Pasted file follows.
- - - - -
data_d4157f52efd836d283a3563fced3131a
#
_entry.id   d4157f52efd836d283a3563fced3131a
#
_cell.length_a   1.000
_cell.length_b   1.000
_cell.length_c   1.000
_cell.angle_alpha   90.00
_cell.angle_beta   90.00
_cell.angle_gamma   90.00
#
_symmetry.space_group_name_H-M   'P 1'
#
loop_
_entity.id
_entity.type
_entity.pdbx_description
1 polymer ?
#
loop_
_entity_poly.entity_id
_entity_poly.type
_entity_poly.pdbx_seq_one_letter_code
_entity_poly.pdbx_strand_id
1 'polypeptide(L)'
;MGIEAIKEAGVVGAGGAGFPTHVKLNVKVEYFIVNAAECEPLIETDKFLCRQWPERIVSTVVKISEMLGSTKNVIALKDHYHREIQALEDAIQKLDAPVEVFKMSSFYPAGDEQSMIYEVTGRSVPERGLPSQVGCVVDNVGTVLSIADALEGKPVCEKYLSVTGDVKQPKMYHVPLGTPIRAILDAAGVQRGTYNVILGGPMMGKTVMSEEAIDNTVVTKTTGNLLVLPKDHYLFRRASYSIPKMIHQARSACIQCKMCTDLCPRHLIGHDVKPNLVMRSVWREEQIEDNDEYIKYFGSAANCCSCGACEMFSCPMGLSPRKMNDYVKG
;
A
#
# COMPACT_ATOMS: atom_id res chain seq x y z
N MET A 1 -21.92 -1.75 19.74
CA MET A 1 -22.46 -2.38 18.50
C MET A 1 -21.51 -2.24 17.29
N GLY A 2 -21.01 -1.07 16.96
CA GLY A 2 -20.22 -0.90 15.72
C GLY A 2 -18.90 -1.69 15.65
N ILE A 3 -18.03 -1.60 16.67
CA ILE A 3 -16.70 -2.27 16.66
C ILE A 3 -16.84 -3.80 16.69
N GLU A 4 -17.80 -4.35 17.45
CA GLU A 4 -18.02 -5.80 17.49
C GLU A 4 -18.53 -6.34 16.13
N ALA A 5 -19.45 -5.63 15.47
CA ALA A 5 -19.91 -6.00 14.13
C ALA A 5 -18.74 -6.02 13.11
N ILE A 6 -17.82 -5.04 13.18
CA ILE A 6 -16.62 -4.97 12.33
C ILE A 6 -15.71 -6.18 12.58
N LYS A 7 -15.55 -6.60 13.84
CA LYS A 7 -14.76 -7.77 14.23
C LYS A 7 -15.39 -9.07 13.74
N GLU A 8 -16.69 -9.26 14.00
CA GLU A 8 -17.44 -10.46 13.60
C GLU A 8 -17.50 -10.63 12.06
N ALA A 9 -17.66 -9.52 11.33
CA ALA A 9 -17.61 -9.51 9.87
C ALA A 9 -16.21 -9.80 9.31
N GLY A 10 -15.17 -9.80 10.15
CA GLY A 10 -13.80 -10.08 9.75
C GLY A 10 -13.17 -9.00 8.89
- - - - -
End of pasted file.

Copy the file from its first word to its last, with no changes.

data_d4157f52efd836d283a3563fced3131a
#
_entry.id   d4157f52efd836d283a3563fced3131a
#
_cell.length_a   1.000
_cell.length_b   1.000
_cell.length_c   1.000
_cell.angle_alpha   90.00
_cell.angle_beta   90.00
_cell.angle_gamma   90.00
#
_symmetry.space_group_name_H-M   'P 1'
#
loop_
_entity.id
_entity.type
_entity.pdbx_description
1 polymer ?
#
loop_
_entity_poly.entity_id
_entity_poly.type
_entity_poly.pdbx_seq_one_letter_code
_entity_poly.pdbx_strand_id
1 'polypeptide(L)'
;MGIEAIKEAGVVGAGGAGFPTHVKLNVKVEYFIVNAAECEPLIETDKFLCRQWPERIVSTVVKISEMLGSTKNVIALKDHYHREIQALEDAIQKLDAPVEVFKMSSFYPAGDEQSMIYEVTGRSVPERGLPSQVGCVVDNVGTVLSIADALEGKPVCEKYLSVTGDVKQPKMYHVPLGTPIRAILDAAGVQRGTYNVILGGPMMGKTVMSEEAIDNTVVTKTTGNLLVLPKDHYLFRRASYSIPKMIHQARSACIQCKMCTDLCPRHLIGHDVKPNLVMRSVWREEQIEDNDEYIKYFGSAANCCSCGACEMFSCPMGLSPRKMNDYVKG
;
A
#
# COMPACT_ATOMS: atom_id res chain seq x y z
N MET A 1 -21.92 -1.75 19.74
CA MET A 1 -22.46 -2.38 18.50
C MET A 1 -21.51 -2.24 17.29
N GLY A 2 -21.01 -1.07 16.96
CA GLY A 2 -20.22 -0.90 15.72
C GLY A 2 -18.90 -1.69 15.65
N ILE A 3 -18.03 -1.60 16.67
CA ILE A 3 -16.70 -2.27 16.66
C ILE A 3 -16.84 -3.80 16.69
N GLU A 4 -17.80 -4.35 17.45
CA GLU A 4 -18.02 -5.80 17.49
C GLU A 4 -18.53 -6.34 16.13
N ALA A 5 -19.45 -5.63 15.47
CA ALA A 5 -19.91 -6.00 14.13
C ALA A 5 -18.74 -6.02 13.11
N ILE A 6 -17.82 -5.04 13.18
CA ILE A 6 -16.62 -4.97 12.33
C ILE A 6 -15.71 -6.18 12.58
N LYS A 7 -15.55 -6.60 13.84
CA LYS A 7 -14.76 -7.77 14.23
C LYS A 7 -15.39 -9.07 13.74
N GLU A 8 -16.69 -9.26 14.00
CA GLU A 8 -17.44 -10.46 13.60
C GLU A 8 -17.50 -10.63 12.06
N ALA A 9 -17.66 -9.52 11.33
CA ALA A 9 -17.61 -9.51 9.87
C ALA A 9 -16.21 -9.80 9.31
N GLY A 10 -15.17 -9.80 10.15
CA GLY A 10 -13.80 -10.08 9.75
C GLY A 10 -13.17 -9.00 8.89